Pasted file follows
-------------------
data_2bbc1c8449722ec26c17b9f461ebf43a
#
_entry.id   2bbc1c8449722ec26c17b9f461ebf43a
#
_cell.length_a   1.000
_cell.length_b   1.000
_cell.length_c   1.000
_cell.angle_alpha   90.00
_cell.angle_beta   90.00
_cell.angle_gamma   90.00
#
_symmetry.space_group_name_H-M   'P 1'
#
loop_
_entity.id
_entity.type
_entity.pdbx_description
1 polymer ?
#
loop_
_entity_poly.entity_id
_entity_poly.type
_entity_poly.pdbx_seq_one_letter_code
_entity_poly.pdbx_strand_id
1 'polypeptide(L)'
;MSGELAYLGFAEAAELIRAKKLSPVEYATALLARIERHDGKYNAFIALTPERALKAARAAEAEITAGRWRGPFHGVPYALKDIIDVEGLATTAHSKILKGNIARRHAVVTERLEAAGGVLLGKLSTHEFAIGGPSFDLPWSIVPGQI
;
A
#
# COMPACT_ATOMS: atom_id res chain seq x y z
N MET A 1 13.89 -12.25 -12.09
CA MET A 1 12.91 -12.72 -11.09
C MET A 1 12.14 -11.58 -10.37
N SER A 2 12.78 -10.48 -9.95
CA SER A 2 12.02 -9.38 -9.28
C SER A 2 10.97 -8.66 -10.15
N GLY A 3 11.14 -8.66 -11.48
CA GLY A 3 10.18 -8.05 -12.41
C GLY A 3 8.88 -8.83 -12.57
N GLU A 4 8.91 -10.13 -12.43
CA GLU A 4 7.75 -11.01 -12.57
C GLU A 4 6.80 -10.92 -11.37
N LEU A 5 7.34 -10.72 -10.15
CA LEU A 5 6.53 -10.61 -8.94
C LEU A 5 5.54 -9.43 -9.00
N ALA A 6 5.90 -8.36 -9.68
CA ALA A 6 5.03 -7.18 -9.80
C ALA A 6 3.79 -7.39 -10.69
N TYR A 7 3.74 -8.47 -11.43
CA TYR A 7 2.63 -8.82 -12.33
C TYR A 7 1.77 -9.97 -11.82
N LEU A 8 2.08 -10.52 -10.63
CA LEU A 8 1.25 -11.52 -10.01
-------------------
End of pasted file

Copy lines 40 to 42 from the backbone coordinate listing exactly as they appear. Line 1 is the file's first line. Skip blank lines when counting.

N GLU A 4 8.91 -10.13 -12.43
CA GLU A 4 7.75 -11.01 -12.57
C GLU A 4 6.80 -10.92 -11.37